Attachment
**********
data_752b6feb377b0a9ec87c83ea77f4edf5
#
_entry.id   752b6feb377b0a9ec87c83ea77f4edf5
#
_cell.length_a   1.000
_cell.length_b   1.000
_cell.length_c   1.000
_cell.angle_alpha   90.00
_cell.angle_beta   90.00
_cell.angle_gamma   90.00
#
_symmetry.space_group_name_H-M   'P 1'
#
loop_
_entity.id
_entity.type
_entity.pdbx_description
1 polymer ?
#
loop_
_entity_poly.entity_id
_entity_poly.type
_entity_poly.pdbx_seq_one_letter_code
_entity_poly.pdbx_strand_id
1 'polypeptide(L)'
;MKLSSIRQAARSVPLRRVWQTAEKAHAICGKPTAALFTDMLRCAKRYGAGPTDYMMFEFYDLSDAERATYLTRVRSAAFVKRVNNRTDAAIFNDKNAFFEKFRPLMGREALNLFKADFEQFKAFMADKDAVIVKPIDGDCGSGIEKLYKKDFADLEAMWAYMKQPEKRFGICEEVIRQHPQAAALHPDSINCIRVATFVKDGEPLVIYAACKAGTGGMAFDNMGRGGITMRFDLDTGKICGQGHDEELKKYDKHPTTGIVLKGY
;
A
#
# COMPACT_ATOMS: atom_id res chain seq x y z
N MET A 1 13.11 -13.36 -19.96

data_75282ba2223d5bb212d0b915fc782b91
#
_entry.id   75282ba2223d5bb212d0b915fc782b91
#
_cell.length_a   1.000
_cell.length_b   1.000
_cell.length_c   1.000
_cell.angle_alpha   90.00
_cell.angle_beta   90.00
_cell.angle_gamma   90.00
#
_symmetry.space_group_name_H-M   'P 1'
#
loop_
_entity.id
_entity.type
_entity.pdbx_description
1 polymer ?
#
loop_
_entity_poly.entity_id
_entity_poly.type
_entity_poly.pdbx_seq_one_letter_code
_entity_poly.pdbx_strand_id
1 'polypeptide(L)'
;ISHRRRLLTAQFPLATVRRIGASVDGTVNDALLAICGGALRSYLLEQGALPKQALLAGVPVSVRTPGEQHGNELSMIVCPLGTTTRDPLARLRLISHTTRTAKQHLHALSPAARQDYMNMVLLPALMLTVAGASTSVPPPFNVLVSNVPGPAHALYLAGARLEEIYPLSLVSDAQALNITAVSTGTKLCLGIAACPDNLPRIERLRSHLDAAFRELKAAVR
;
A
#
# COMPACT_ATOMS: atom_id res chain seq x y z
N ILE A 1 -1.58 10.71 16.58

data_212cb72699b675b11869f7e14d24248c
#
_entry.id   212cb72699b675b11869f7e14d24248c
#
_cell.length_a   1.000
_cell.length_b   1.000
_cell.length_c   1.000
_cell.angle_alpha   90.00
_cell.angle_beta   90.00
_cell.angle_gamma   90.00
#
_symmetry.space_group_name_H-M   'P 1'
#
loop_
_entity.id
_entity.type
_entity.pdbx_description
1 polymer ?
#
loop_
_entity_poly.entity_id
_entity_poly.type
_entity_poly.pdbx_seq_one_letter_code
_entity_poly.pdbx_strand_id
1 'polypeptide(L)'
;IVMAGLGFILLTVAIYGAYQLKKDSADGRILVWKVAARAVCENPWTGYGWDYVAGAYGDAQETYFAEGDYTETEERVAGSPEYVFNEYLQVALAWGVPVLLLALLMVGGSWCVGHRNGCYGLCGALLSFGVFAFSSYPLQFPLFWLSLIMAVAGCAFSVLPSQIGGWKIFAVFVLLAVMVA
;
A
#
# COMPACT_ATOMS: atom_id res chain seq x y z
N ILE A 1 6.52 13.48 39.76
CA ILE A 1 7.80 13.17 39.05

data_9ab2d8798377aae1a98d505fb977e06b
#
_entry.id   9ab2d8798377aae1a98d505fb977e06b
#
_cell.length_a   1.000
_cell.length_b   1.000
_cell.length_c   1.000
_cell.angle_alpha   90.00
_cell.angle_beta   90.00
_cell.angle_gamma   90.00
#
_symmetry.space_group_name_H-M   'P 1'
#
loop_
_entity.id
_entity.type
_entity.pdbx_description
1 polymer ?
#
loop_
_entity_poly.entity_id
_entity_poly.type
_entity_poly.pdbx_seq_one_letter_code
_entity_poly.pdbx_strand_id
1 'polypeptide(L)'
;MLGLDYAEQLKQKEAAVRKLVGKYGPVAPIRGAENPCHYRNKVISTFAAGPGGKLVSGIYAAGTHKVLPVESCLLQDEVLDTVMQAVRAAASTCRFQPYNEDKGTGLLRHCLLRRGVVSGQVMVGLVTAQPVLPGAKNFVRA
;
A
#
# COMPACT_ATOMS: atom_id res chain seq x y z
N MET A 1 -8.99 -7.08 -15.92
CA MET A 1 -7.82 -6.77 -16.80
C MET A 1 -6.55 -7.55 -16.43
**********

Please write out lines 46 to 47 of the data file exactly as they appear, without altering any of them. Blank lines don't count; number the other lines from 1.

_entity.id
_entity.type